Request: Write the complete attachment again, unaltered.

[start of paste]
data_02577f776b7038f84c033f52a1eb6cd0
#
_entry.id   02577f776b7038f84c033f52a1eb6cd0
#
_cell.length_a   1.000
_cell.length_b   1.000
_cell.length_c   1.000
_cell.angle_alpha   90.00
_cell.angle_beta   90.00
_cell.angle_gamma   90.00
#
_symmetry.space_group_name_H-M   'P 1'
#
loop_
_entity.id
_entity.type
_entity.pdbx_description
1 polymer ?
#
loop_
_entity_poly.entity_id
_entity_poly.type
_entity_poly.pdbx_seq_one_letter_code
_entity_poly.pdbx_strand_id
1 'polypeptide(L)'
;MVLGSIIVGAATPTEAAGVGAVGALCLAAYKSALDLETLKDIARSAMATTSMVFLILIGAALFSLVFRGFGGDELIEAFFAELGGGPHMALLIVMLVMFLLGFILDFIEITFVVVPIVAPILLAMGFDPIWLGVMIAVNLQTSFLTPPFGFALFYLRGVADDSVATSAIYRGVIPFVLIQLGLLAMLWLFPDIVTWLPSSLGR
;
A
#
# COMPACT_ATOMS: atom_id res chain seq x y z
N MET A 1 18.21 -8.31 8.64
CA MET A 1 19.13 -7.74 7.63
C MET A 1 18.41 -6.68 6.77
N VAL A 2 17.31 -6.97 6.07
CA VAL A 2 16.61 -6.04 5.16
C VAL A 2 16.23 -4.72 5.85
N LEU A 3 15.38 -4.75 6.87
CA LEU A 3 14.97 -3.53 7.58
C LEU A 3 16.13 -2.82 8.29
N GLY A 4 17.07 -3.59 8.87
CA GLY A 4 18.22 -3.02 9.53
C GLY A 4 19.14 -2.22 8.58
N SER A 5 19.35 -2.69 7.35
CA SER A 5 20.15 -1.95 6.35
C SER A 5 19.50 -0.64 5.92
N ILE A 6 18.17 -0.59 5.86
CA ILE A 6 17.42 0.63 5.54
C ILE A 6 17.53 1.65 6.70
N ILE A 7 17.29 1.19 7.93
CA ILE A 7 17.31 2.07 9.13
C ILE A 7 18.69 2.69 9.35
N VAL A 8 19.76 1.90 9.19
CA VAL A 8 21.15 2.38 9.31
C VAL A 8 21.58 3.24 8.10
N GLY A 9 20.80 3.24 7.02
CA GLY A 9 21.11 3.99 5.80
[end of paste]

data_02577f776b7038f84c033f52a1eb6cd0
#
_entry.id   02577f776b7038f84c033f52a1eb6cd0
#
_cell.length_a   1.000
_cell.length_b   1.000
_cell.length_c   1.000
_cell.angle_alpha   90.00
_cell.angle_beta   90.00
_cell.angle_gamma   90.00
#
_symmetry.space_group_name_H-M   'P 1'
#
loop_
_entity.id
_entity.type
_entity.pdbx_description
1 polymer ?
#
loop_
_entity_poly.entity_id
_entity_poly.type
_entity_poly.pdbx_seq_one_letter_code
_entity_poly.pdbx_strand_id
1 'polypeptide(L)'
;MVLGSIIVGAATPTEAAGVGAVGALCLAAYKSALDLETLKDIARSAMATTSMVFLILIGAALFSLVFRGFGGDELIEAFFAELGGGPHMALLIVMLVMFLLGFILDFIEITFVVVPIVAPILLAMGFDPIWLGVMIAVNLQTSFLTPPFGFALFYLRGVADDSVATSAIYRGVIPFVLIQLGLLAMLWLFPDIVTWLPSSLGR
;
A
#
# COMPACT_ATOMS: atom_id res chain seq x y z
N MET A 1 18.21 -8.31 8.64
CA MET A 1 19.13 -7.74 7.63
C MET A 1 18.41 -6.68 6.77
N VAL A 2 17.31 -6.97 6.07
CA VAL A 2 16.61 -6.04 5.16
C VAL A 2 16.23 -4.72 5.85
N LEU A 3 15.38 -4.75 6.87
CA LEU A 3 14.97 -3.53 7.58
C LEU A 3 16.13 -2.82 8.29
N GLY A 4 17.07 -3.59 8.87
CA GLY A 4 18.22 -3.02 9.53
C GLY A 4 19.14 -2.22 8.58
N SER A 5 19.35 -2.69 7.35
CA SER A 5 20.15 -1.95 6.35
C SER A 5 19.50 -0.64 5.92
N ILE A 6 18.17 -0.59 5.86
CA ILE A 6 17.42 0.63 5.54
C ILE A 6 17.53 1.65 6.70
N ILE A 7 17.29 1.19 7.93
CA ILE A 7 17.31 2.07 9.13
C ILE A 7 18.69 2.69 9.35
N VAL A 8 19.76 1.90 9.19
CA VAL A 8 21.15 2.38 9.31
C VAL A 8 21.58 3.24 8.10
N GLY A 9 20.80 3.24 7.02
CA GLY A 9 21.11 3.99 5.80